Modeling of Heat Transfer in Low-Density EPS Foams

[+] Author and Article Information
R. Coquard

 Centre Scientifique et Technique du Bâtiment (CSTB), 24 rue Joseph Fourier, 38400 Saint Martin d’Hères, Francer.coquard@cstb.fr

D. Baillis

 Centre Thermique de Lyon (CETHIL), UMR CNRS 5008, Domaine Scientifique de la Doua, INSA de Lyon, Bâtiment Sadi Carnot, 9 rue de la physique, 69621 Villeurbanne CEDEX, Francedominique.baillis@insa-lyon.fr

J. Heat Transfer 128(6), 538-549 (Nov 04, 2005) (12 pages) doi:10.1115/1.2188464 History: Received March 21, 2005; Revised November 04, 2005

Expanded polystyrene (EPS) foams are one of the most widely used thermal insulators in the building industry. Owing to their very low density, both conductive and radiative heat transfers are significant. However, only few studies have already been conducted in the modeling of heat transfer in this kind of medium. This is due to their complex porous structure characterized by a double-scale porosity which has always been ignored by the previous works. In this study, we present a model of one-dimensional steady state heat transfer in these foams based on a numerical resolution of the radiation-conduction coupling. The modeling of the conductive and radiative properties of the foams takes into account their structural characteristics such as foam density or cell diameter and permits us to study the evolution of their equivalent thermal conductivity with these characteristics. The theoretical results have been compared to equivalent thermal conductivity measurements made on several EPS foams using a flux-meter apparatus and show a good agreement.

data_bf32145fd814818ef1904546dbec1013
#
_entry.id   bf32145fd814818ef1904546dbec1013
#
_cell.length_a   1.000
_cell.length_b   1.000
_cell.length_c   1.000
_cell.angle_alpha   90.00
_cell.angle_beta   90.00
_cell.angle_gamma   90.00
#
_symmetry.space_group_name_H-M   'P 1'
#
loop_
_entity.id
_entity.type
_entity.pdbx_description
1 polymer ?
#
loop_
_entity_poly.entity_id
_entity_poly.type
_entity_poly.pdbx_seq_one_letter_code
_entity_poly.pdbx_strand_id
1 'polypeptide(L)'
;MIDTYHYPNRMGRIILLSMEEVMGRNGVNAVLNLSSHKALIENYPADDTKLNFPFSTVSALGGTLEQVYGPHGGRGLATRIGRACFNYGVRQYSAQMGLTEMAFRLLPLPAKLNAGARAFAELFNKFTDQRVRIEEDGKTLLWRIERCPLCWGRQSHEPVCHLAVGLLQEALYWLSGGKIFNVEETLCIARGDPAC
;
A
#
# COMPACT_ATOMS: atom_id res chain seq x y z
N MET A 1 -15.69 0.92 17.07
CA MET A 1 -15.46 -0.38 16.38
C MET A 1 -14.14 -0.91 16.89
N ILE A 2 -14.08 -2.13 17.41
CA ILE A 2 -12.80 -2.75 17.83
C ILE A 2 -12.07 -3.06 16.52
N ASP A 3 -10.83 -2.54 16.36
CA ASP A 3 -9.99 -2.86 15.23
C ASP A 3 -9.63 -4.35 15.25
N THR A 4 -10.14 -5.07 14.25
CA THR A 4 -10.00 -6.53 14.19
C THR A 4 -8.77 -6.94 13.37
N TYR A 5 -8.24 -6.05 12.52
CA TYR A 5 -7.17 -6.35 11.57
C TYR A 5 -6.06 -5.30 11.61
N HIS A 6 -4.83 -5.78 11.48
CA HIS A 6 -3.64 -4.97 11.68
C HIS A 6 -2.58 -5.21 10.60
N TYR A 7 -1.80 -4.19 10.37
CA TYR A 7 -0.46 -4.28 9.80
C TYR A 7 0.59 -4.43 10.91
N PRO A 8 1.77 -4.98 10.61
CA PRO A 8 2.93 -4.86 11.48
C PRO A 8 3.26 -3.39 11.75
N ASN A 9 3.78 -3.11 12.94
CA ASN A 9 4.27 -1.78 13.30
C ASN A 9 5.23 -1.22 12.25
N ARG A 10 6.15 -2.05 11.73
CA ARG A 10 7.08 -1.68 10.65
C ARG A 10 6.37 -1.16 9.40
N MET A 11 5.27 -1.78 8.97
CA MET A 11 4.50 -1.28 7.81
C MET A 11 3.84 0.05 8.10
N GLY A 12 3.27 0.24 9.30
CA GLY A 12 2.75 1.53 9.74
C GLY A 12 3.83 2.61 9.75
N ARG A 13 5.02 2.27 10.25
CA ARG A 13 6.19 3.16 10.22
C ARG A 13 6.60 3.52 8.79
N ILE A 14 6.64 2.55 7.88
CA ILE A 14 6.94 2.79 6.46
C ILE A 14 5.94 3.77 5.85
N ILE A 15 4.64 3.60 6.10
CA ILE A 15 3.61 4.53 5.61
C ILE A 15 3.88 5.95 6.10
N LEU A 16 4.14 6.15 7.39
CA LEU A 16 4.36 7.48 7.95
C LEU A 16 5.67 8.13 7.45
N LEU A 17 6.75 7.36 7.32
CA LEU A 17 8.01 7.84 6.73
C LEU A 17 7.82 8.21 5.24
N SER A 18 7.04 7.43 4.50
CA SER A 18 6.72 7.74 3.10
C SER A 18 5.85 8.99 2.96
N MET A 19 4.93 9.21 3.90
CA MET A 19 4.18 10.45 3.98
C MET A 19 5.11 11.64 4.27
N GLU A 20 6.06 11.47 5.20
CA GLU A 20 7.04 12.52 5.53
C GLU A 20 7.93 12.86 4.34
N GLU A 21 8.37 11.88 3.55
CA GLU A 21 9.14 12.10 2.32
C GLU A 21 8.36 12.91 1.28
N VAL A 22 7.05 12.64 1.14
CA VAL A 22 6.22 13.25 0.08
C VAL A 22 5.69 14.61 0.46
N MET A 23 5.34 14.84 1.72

Copyright © 2006 by American Society of Mechanical Engineers
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Figure 1

SEM photographs representing macro and microporosity of EPS foams

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Figure 2

Illustration of the morphology of dodecahedric cells

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Figure 3

Illustration of the interaction of a plane wave with a pentagonal window

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Figure 4

Variation of the refractive index of polystyrene with the I/R radiation wavelength

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Figure 5

Evolution of the extinction coefficient and scattering albedo with the radiation wavelength for different cellular medium with Dcell=200μm

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Figure 6

Principle of the method computing the radiative properties of the arrangement of EPS beads

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Figure 7

Evolution of the equivalent conductivity with the density for different mean cell diameter

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Figure 8

Evolution of the equivalent conductivity with the mean cell diameter for different densities

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Figure 9

Evolution of the equivalent conductivity with the mean bead diameter

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Figure 10

Evolution of the equivalent conductivity with the interbead porosity

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Figure 11

Evolution of the theoretical and experimental equivalent conductivities with the foam density




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